Art, poetry and ‘Momentum’

Campus artists and designers prepare for inauguration of Chancellor Andrew D. Martin

“I’ve been thinking about momentum.”

So said Paul Tran, a senior poetry fellow in the Writing Program in Arts & Sciences at Washington University in St. Louis. This summer, Chancellor Andrew D. Martin invited Tran, a celebrated young poet, to compose and deliver a new work on the theme of momentum for Martin’s formal inauguration Thursday, Oct. 3.

Tran (Photo: Hieu Minh Nguyen)

“Momentum is not about going fast in any which direction,” Tran observed. “It’s about protecting a sense of self in the face of everything that would feel threatened if we succeed in being what we are and doing what we are charged to do.

“My family came to the U.S. as refugees in 1989,” Tran added. “My mother raised me as a single parent working three jobs. Somehow, despite the odds stacked against us, I was first in my family to graduate high school and college. And none of that would have been possible without an inner sense of momentum.

“How can we — as individuals, as friends, as a community and families, and ultimately as an institution — nourish, fortify, protect and amplify for one another a momentum that will render us unstoppable?”

Fox in the Field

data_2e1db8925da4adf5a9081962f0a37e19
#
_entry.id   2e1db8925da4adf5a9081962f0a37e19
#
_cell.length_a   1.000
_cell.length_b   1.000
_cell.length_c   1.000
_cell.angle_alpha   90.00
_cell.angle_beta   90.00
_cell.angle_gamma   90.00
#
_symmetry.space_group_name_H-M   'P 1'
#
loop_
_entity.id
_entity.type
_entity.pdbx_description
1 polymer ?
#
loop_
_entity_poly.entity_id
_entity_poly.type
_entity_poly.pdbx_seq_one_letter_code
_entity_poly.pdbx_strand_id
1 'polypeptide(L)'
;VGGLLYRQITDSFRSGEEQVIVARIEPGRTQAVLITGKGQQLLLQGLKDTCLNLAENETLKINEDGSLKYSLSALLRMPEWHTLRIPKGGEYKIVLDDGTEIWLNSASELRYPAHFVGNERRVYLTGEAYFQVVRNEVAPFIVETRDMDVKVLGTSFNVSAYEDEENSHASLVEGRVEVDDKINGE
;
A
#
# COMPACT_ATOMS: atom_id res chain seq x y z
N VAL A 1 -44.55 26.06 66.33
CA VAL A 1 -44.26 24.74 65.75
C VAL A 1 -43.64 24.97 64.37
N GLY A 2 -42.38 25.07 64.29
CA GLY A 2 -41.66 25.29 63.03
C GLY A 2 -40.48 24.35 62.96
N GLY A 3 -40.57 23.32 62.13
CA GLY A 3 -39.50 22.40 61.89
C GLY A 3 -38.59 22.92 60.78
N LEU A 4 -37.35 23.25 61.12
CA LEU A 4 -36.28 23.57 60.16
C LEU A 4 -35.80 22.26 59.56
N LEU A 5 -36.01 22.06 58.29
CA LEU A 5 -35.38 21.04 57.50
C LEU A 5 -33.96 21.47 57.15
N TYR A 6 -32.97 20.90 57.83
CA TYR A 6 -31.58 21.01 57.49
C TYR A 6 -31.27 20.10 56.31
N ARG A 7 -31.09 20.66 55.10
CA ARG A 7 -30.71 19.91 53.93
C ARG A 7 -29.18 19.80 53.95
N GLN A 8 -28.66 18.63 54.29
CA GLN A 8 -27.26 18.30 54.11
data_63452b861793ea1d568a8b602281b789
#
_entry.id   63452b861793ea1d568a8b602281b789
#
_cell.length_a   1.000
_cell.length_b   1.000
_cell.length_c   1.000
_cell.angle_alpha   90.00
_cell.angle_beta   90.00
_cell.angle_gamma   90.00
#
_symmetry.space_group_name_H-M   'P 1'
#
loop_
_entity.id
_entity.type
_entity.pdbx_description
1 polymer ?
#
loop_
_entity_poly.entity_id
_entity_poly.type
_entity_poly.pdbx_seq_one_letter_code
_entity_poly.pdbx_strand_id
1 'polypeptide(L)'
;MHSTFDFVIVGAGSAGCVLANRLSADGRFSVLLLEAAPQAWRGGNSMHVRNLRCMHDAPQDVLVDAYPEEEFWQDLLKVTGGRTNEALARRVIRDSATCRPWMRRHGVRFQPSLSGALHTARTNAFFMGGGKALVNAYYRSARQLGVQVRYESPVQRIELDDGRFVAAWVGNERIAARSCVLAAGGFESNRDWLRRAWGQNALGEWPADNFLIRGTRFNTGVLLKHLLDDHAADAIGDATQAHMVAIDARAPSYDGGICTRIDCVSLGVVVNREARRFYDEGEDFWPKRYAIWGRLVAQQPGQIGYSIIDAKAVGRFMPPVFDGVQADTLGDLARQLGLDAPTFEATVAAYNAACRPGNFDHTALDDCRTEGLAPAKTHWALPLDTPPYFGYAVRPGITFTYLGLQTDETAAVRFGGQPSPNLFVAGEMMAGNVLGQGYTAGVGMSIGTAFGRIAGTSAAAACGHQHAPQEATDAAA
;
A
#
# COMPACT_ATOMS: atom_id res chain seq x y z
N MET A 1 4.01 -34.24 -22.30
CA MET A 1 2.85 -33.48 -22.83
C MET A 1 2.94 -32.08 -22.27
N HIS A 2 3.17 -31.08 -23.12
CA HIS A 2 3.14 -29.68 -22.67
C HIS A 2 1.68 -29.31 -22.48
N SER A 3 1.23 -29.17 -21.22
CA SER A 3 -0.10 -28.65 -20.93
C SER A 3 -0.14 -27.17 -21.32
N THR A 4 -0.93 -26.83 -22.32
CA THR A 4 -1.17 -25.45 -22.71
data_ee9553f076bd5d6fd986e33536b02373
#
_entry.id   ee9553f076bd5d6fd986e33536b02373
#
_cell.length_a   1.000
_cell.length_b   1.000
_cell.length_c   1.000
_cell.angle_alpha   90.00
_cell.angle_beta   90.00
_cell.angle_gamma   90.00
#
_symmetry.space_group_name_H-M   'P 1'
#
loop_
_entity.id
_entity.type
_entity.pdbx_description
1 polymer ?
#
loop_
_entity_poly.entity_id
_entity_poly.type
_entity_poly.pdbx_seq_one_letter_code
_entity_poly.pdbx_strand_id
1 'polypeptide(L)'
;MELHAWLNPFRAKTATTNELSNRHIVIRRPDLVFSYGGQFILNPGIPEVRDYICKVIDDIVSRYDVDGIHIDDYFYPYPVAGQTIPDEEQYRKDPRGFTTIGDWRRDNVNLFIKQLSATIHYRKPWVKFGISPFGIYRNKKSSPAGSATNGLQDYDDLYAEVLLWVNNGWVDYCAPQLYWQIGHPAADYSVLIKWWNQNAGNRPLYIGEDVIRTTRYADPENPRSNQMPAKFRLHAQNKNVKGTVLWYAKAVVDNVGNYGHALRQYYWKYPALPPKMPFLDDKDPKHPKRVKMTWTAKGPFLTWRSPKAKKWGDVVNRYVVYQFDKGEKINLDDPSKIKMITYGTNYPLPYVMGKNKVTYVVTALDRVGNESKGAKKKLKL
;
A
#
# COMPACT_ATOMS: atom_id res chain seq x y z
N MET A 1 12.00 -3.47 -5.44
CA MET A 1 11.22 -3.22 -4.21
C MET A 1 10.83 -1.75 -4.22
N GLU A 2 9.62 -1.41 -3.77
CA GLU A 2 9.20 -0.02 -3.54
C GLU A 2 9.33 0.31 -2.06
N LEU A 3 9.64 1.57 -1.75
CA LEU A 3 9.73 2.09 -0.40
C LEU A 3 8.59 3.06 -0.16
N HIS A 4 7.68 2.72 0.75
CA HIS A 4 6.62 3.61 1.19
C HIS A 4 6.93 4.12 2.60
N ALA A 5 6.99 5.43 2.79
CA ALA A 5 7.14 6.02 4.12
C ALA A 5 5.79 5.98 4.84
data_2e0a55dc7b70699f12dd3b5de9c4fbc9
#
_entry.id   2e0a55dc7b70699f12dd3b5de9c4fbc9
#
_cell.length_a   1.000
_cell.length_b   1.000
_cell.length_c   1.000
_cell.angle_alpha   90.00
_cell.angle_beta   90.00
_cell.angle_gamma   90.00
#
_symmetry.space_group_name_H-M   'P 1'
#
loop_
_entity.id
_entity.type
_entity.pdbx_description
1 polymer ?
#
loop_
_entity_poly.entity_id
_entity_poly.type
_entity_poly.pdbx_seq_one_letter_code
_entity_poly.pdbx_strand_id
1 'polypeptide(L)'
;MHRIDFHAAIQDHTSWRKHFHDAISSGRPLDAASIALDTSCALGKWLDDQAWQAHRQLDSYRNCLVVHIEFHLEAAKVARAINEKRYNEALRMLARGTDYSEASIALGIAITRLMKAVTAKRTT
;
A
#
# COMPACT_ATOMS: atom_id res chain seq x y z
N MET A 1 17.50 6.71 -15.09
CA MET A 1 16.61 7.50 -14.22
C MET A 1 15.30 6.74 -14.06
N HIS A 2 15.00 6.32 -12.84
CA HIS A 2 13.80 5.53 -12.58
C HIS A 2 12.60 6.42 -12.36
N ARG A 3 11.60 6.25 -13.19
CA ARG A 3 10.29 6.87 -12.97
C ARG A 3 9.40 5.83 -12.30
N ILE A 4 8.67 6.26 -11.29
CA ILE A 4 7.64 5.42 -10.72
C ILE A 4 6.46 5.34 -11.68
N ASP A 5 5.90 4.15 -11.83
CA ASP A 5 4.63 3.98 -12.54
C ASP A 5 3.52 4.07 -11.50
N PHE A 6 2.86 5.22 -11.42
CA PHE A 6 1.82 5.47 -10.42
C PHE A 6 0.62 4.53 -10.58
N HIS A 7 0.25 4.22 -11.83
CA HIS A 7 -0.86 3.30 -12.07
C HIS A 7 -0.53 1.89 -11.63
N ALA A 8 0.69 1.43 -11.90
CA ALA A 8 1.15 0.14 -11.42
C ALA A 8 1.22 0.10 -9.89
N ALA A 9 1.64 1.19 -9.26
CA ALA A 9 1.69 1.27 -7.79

Tran’s poem is among several projects through which Washington University artists and designers will contribute to the inauguration ceremony and related events.

Design by senior Maddy Angstreich

More than a dozen illustrators, photographers, graphic designers and copy editors from the Sam Fox School of Design & Visual Arts’ new MFA in Illustration and Visual Culture program as well as the undergraduate Communication Design program will provide on-site reportage throughout the day. In preparation, the group — collectively known as Fox in the Field — is already fanning out across campus and St. Louis, sketchbooks and iPads in hand.

“If you haven’t drawn on location before, you kind of have to get into shape,” said D.B. Dowd, professor of art, who coordinated similar reportage of the 2016 presidential debate and the university’s first Day of Discovery and Dialogue. “The complexity of the world can be overwhelming. What do I decide to show? How do I establish a hierarchy of information? That takes practice.

“But it’s also a great learning opportunity,” Dowd added. He pointed out that Fox in the Field will present their work on the Sam Fox School’s Instagram account and build slideshows for various campus locations. “It teaches you to work in teams, to work under pressure, and to work within time constraints.”

For artists, “the temptation can be to make some really polished, finished thing,” Dowd said. “But the point here is to work quickly, to keep things fresh and respond to what you see in real time.

“That’s what’s compelling for an audience.”

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